Domain Therapeutics, a biopharmaceutical company in France and Canada developing cancer immunotherapies targeting G protein-coupled receptors (GPCRs), has closed a €39M ($42M) Series A financing round to move its lead candidate to clinical trials.
The approval of the first immune checkpoint inhibitor treatments in 2014 proved a gamechanger for cancer immunotherapy as they prevented tumors from hijacking and escaping the immune system. The hunt is now on for new classes of checkpoint inhibitors and one emerging target is proteins on the cell surface called GPCRs, some of which help tumors to block the attacks of immune cells.
Domain Therapeutics’ €39M funding round this week, co-led by Panacea Venture, CTI Life Sciences, and 3B Future Health Fund, is a step forward for the French-Canadian startup as it seeks to prevent tumors from evading the immune system. The firm’s strategy is to find drugs that can block GPCRs involved in the process such as EP4R and CCR8.
The company will use the financing to launch the clinical development of its lead EP4R antagonist; advance two additional GPCR programs, including an anti-CCR8 antibody, through preclinical testing; and progress its discovery-stage pipeline of assets targeting GPCRs.
The round comes decades after Domain Therapeutics was founded in 2001. Over the years, Domain has worked in multiple collaborations to co-develop GPCR blockers with big pharma companies including Pfizer, Boehringer Ingelheim, and Merck KGaA.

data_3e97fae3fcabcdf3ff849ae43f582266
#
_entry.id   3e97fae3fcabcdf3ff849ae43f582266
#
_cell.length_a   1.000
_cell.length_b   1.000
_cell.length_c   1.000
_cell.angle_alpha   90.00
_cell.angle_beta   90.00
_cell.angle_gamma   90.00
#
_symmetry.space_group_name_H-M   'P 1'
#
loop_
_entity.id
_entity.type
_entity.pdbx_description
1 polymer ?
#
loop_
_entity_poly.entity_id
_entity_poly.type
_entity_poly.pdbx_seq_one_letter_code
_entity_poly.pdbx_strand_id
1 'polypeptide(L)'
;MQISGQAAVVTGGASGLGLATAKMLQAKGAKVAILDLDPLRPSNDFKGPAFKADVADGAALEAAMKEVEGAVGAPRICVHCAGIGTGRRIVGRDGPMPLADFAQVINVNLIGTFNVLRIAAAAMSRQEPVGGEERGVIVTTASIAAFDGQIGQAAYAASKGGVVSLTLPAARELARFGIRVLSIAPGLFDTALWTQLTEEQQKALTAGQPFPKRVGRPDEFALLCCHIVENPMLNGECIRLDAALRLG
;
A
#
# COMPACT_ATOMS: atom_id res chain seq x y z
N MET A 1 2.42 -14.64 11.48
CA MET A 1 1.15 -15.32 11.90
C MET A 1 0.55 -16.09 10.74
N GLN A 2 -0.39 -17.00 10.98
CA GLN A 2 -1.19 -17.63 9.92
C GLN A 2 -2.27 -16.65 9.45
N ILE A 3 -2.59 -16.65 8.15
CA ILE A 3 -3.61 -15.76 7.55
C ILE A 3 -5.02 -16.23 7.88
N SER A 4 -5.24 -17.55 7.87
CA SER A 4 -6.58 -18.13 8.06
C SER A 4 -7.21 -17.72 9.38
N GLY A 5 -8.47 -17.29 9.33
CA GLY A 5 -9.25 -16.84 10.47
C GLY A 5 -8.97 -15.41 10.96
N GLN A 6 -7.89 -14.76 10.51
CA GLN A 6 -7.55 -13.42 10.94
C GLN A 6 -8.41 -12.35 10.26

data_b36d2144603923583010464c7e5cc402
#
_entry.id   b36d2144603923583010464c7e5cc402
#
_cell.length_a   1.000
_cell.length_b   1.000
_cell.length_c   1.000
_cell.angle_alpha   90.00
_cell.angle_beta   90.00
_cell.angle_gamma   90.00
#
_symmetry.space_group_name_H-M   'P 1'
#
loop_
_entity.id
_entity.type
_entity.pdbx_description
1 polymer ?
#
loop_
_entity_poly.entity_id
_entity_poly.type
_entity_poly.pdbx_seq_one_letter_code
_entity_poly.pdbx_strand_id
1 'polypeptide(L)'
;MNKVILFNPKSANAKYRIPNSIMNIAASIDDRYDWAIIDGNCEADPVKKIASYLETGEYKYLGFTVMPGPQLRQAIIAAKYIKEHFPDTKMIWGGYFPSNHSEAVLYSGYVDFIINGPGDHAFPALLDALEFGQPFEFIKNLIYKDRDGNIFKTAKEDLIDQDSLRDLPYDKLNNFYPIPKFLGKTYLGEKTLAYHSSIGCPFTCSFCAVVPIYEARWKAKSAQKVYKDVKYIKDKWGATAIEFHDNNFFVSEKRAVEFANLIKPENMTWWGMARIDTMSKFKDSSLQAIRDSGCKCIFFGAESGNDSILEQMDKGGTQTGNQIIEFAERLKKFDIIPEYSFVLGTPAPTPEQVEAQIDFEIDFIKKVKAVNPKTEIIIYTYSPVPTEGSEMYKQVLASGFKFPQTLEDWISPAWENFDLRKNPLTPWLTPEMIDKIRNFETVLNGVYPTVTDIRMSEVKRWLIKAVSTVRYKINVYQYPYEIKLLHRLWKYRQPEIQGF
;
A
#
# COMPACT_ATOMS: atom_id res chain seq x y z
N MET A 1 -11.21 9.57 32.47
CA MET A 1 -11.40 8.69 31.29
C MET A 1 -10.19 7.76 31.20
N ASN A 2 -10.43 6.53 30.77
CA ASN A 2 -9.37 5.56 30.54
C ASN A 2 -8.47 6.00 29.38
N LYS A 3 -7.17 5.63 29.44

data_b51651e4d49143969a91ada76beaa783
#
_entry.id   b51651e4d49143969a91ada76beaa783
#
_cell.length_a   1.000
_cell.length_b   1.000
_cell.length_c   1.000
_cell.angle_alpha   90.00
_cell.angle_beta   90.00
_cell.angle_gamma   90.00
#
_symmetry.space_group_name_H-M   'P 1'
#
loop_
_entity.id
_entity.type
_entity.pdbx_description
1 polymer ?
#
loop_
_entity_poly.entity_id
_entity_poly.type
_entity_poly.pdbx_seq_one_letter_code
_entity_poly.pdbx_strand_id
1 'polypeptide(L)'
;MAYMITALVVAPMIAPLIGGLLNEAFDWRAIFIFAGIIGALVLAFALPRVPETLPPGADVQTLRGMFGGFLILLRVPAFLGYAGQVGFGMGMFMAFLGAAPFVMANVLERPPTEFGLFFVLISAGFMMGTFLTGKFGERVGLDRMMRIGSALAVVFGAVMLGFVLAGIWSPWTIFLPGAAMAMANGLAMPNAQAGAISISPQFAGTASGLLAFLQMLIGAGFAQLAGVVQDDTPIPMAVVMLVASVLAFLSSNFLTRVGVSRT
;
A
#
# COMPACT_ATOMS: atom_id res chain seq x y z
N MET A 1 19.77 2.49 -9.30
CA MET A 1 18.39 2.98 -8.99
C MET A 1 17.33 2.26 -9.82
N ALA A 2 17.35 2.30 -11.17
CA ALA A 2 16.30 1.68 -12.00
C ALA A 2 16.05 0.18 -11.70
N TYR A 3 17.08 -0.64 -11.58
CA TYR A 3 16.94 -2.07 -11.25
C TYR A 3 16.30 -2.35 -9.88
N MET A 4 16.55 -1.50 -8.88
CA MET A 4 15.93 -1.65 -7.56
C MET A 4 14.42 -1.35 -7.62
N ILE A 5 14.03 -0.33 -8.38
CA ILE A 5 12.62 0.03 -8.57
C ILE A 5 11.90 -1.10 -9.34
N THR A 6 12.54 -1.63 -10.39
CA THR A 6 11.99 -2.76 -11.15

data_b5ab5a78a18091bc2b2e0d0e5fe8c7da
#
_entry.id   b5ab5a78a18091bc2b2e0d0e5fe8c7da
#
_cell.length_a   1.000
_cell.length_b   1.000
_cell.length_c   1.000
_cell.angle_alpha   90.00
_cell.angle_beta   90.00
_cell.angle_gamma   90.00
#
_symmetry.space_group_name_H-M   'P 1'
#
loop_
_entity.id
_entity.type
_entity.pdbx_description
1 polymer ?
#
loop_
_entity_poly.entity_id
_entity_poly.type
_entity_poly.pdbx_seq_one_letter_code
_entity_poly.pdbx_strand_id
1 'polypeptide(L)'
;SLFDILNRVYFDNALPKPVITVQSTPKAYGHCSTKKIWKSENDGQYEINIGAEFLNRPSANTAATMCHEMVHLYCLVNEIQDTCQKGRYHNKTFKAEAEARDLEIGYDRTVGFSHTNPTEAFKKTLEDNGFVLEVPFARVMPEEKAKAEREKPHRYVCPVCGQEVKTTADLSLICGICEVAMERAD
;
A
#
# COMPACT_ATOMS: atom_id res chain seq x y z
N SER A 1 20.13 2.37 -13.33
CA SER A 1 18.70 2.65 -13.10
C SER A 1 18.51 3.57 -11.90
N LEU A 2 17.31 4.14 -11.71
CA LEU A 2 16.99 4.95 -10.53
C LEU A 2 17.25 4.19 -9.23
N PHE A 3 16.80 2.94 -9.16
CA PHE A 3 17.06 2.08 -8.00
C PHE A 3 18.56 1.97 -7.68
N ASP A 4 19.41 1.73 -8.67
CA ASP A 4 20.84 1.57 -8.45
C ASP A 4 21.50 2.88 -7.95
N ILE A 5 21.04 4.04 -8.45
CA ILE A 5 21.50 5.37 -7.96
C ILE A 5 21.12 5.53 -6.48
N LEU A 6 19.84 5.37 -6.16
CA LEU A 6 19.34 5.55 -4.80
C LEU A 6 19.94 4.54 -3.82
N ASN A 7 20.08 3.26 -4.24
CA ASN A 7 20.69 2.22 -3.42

“After having delivered a first GPCR drug candidate for immuno-oncology together with Merck KGaA, Domain is now committed to advance its own treatments reviving the immune system to defeat cancer,” said Pascal Neuville, CEO of Domain Therapeutics, in a public statement.
Immune checkpoints are proteins on the surface of immune T cells that normally prevent an immune response from being so strong it destroys healthy cells in the body. Cancer cells can exploit these proteins by sending an ‘off’ signal to the T cells, which can prevent the immune system from destroying the cancer. Immune checkpoint inhibitors prevent the ‘off’ signal from being sent, allowing T cells to kill cancer cells.
According to a spokesperson from Domain, the company’s small molecule cancer immunotherapies are designed to be delivered orally to make it easier to give to patients. “Nevertheless, for our antibody-based programs, such drugs have to be administered in intravenous route as any other therapeutic antibodies,” the spokesperson added.
GPCRs are often difficult drug targets to study because they are large, complex, and unstable proteins to set up and test in the lab. Domain uses arrays of biosensors called bioluminescent resonance energy transfer sensors to measure the behavior of GPCRs more stably and with more detail than traditional methods. Additionally, the firm is researching biomarkers, genetic mutations, and other clinical data that could identify patients most likely to benefit from its immunotherapies.
Domain and Merck’s first GPCR blocker entered clinical testing earlier this year, and the firm’s first wholly-owned candidate is expected to enter phase I by the end of 2022. Domain’s other wholly-owned programs could follow in the next two to three years.
“It’s an important milestone for us since Domain is turning into a clinical-stage company. We anticipate first commercialization after five years depending on regulatory fast track process,” said Domain’s spokesperson.
Domain is one of a large group of firms developing better ways to test drugs on GPCRs in the lab. The UK firm OMass Therapeutics raised a €90M Series B round last month to finance drug discovery technology based on native mass spectrometry that can take the fight to so-called ‘undruggable’ proteins, including some GPCRs. Another example is Confo Therapeutics in Belgium, which is working with Regeneron to develop drugs against GPCR targets.
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